[We chose a line from a poem, "How to Like It," by Stephen Dobyns:]
the place where the answers are kept
[and we wrote from that, so i went on...]
has smooth walls. answers don't stick
but slide around; it's so easy to pick
one that doesn't seem to fit
my questions are many, and they breed, they squiggle, they reproduce: myriad questions like tadpoles in the shallow pond out back. if only the answers were developing as their tails dissolve. i scoop up a couple with my net of sentences, hold them up, examine them, and continue to be overwhelmed by sheer numbers. i pause to build a small nursery pool from the clay that lines the pond, to catch some of these questions so i can really look at them.
every once in a while i look up from my page, away from my computer screen, where i have scrawled my scrawny thoughts. stars swim in my feverish vision. oh, no...some of them have gotten away.
smooth walls, glass ceilings, prison cells that don't appear to be prisons...my classroom teacher status was becoming a prison for me. i was understanding why the caged bird sings: i wrote poetry and blogs and political rants never read by politicians, but the time was coming that i would have to move, change, grow, pick a new career, not just write about my dissatisfaction. i couldn't see a way out, though. i had been teaching so long that i was only suited to employment in a public school, was making too much money to go to another district (not that things would really be different if i simply jumped to a classroom at another school), didn't handle the new technology well enough to find a job in a related industry, say, a book company like Scholastic, or, god forbid, a testing company or, the horror, state ed department which does in fact have job openings in the Albany area, i know because i checked. what was left for me? a writer, a thinker, a teacher, a learner...a learner...
i had recently met a young woman with a doctorate who taught at oneonta, preparing young pre-service teachers for the classroom. i remember thinking to myself, at the time, "i could do that." we were at the state conference for english teachers. i was on fire again, a condition that often afflicted me when i went to a conference, like the national one in new york city a couple of years back. i was afire not just with ideas but with the chances i had to make meaning in collaboration with other readers, thinkers, writers, teachers. into the heady brew of carol burning, stir my involvement with the new national writing project site, 7 valleys, out of cortland. a score of like-minded reader/writer/thinkers, reading and talking and writing in a building in cortland every week day for twenty days -- it was an accelerant to the fire of my burning questions, my aching dissatisfaction, my struggle to burst out of a self-perceived prison cell.
they encouraged my rants, my questions, my anecdotes about years as a workshop teacher. they encouraged my growth, when i feared there was no direction to grow in. later that year, i met my friend from oneonta, and talked to her about preparing teachers, about her experience at binghamton university.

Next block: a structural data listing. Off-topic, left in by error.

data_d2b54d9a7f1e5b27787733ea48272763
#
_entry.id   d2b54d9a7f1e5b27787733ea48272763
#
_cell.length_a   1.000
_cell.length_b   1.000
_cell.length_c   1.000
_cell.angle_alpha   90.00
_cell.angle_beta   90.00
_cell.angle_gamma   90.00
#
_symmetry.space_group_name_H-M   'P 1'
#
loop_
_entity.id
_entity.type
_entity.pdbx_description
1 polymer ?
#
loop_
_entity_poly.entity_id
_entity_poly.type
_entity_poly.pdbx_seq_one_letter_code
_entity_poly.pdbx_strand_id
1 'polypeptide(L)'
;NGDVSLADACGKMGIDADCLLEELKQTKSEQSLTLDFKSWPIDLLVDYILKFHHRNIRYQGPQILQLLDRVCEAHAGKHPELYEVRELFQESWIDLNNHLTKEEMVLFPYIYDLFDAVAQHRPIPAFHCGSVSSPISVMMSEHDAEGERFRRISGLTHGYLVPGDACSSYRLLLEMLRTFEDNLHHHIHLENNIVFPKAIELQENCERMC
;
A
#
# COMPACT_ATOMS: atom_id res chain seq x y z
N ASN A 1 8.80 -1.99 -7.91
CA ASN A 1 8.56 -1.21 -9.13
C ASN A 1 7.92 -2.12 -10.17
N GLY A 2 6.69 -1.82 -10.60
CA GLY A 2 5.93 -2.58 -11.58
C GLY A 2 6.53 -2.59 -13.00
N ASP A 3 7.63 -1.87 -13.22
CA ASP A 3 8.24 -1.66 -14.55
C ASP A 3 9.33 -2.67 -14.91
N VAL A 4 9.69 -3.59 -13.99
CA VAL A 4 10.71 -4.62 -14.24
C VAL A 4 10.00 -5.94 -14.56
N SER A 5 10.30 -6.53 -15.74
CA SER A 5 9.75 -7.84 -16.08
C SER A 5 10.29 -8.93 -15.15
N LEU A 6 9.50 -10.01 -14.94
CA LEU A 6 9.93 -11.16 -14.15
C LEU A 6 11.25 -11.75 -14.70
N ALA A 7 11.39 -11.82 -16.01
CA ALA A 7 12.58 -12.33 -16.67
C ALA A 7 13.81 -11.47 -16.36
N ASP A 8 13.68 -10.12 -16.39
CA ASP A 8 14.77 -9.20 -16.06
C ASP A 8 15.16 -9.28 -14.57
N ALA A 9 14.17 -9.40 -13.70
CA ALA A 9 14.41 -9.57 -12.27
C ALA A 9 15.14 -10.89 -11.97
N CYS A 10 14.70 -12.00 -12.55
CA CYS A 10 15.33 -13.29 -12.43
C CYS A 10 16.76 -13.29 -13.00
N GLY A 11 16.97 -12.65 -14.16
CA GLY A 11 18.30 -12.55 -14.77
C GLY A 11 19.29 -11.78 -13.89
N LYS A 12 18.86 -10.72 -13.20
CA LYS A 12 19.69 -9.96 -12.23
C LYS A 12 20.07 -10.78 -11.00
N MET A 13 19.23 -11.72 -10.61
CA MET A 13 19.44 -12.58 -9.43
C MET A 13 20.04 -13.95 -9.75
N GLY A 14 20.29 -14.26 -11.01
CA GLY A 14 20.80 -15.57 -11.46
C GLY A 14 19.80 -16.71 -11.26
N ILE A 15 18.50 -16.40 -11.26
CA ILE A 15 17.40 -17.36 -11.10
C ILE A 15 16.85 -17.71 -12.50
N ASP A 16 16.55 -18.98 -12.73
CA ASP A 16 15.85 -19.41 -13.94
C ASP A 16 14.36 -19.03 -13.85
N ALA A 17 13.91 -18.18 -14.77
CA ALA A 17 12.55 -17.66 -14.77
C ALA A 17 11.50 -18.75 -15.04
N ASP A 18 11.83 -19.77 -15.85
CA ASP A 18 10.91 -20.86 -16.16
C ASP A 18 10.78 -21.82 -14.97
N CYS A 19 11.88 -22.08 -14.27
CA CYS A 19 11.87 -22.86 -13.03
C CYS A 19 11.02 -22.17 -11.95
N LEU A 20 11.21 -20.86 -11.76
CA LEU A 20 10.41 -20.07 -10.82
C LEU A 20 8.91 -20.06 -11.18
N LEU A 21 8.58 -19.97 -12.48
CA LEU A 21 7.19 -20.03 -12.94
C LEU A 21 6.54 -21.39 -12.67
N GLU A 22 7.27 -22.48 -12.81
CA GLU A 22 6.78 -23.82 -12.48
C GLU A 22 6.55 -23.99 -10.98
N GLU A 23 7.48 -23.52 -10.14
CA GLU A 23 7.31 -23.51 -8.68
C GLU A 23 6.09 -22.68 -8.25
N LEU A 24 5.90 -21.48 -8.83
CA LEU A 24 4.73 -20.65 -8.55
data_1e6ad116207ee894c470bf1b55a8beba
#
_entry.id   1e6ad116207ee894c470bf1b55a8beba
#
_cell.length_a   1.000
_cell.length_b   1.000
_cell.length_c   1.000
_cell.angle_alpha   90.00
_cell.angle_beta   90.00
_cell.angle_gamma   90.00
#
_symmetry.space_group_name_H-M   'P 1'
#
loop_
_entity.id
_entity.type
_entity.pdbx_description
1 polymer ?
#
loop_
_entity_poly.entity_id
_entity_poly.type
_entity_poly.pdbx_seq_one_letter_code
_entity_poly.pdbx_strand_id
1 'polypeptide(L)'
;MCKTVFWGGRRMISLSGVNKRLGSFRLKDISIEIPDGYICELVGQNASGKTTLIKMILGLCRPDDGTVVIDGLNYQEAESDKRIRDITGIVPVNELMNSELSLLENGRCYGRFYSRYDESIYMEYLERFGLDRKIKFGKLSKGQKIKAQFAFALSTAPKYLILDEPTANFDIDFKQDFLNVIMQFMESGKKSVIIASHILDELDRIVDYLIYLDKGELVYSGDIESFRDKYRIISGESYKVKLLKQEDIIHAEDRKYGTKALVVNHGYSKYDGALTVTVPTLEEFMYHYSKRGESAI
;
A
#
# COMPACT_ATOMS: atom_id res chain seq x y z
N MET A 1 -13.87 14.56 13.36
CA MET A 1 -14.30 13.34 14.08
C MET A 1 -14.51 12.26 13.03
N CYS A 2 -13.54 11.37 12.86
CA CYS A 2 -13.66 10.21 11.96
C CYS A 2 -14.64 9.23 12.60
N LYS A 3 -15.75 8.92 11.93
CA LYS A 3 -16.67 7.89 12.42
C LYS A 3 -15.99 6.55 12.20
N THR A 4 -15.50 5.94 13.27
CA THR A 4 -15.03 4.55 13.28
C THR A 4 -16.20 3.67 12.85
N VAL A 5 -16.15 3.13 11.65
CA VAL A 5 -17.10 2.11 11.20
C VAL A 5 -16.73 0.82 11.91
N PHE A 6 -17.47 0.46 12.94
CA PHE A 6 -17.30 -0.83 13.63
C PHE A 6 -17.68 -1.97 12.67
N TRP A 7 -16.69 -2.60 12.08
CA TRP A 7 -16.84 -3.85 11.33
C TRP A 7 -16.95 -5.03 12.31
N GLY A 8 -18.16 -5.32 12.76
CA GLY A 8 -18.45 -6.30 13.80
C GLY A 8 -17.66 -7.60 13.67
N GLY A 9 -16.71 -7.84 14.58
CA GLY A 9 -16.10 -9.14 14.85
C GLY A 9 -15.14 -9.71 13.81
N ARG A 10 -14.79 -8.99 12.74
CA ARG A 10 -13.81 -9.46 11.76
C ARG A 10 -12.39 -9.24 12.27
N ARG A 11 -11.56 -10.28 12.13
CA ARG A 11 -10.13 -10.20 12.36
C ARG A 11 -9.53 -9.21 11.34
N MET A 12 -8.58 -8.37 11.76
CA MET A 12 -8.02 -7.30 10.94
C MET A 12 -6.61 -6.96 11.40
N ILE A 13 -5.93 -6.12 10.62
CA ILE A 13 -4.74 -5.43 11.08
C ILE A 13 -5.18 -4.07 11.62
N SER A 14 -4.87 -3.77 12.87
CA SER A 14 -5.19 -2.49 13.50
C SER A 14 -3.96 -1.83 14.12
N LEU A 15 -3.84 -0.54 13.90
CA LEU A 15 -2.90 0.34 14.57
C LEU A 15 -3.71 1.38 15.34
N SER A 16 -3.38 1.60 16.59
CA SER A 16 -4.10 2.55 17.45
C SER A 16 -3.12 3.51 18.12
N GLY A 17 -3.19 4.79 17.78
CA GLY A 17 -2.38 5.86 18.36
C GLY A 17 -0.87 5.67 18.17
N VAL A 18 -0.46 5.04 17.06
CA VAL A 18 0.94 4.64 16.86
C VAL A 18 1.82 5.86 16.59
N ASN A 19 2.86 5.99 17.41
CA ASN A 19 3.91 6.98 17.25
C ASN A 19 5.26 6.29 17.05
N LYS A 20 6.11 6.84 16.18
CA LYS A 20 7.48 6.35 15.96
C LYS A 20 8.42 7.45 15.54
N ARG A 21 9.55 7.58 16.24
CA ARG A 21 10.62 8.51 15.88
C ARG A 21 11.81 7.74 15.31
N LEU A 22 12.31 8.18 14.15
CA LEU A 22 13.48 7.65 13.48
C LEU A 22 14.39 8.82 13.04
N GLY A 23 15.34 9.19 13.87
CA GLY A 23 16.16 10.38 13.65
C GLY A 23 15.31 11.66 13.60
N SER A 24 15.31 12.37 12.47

i interviewed the director of the program at BU's school of ed. he encouraged me and answered questions about finances and future. i wrote the essay that introduced me to the panel that accepts or rejects, not entirely aware of what an important document it was. i met with my superintendent and very candidly told him that i wanted to study full time and i wanted time off to do it. he couldn't get me a sabbatical (listen - you can hear nbc's brian william's saying, "in these tough economic times...") but he got me a two-year leave of absence, so there was a plan B if i needed to come back to a classroom job. BU got me an assistantship, so important bills would be paid while i was studying. my partner assured me that every thing else would be taken care of, at least for the two years of coursework. a doctoral candidate was born.
now i pick the brain of every fine teacher/student/tech nerd i can find: my son ty, my friend (doctor) david, and i take notes and i go over the notes and i read articles and books every day and i blog about them, i recall classroom situations and i blog about them, ending always with questions, always asking more questions, reading more and finding out that i have more questions, that other people are asking them, did ask them, too. it is a wonder that my brain doesn't shut down from lack of answers. some questions simply have to be answered, you know, or the brain suffers from a lack of firm, solid, grounded information.
ha. i wouldn't be a teacher if i really believed and relied on that. tom newkirk, in his new book, Holding on to Good Ideas in a Time of Bad Ones: Six Literacy Principles Worth Fighting For, likens teachers to doctors and nurses healing the sick. they are faced with new situations constantly, medical emergencies or conditions that are like textbook cases EXCEPT for one aspect. therein lies the task of the medical help - to problem solve on their feet, to move beyond the rules since the casebook didn't have a ruling on this one or that one. we teachers do that every day, every class, every child in our positions. asking the right questions can help us help children. so developing this questioning ability may be very helpful to new teachers.